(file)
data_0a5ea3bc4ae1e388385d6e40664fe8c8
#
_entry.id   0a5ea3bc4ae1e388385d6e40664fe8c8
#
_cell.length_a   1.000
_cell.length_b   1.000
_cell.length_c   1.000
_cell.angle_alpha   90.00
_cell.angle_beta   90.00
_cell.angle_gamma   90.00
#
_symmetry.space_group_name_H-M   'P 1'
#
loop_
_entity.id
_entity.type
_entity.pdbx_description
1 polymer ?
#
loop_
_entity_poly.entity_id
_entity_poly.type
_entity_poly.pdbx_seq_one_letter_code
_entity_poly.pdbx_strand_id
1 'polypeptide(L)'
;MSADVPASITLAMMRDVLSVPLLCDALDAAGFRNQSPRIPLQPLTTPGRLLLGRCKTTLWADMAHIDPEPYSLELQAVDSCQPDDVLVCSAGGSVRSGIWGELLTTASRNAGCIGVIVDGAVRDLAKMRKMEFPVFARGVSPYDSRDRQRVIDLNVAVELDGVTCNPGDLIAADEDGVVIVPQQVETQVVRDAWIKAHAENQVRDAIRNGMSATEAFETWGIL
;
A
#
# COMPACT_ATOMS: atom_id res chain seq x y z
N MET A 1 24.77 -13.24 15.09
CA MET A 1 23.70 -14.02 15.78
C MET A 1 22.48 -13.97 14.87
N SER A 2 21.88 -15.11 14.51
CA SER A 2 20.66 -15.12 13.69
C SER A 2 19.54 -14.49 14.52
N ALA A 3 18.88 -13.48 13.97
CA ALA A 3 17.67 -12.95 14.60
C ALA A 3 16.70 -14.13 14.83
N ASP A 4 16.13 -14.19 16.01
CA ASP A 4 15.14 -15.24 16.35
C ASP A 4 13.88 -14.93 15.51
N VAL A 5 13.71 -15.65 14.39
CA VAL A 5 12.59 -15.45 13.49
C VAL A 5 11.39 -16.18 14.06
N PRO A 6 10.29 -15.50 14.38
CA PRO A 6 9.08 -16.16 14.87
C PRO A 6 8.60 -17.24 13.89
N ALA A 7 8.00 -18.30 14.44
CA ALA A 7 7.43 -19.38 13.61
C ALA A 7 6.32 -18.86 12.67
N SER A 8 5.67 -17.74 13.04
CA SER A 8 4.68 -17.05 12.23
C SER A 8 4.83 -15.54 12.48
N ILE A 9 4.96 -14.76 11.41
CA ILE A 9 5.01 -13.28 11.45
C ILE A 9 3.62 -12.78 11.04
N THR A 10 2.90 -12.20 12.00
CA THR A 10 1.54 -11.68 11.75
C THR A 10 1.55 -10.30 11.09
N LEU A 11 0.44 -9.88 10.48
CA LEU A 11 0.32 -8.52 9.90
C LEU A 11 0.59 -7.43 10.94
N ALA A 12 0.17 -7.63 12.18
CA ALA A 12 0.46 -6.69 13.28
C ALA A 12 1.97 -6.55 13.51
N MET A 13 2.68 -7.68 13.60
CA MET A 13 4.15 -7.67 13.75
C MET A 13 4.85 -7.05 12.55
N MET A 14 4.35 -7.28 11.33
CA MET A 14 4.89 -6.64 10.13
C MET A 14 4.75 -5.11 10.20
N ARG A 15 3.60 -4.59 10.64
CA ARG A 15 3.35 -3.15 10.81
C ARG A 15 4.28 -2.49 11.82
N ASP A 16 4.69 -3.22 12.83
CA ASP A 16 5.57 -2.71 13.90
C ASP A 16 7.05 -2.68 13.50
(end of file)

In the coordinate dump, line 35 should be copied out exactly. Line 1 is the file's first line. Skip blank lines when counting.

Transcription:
CA SER A 2 20.66 -15.12 13.69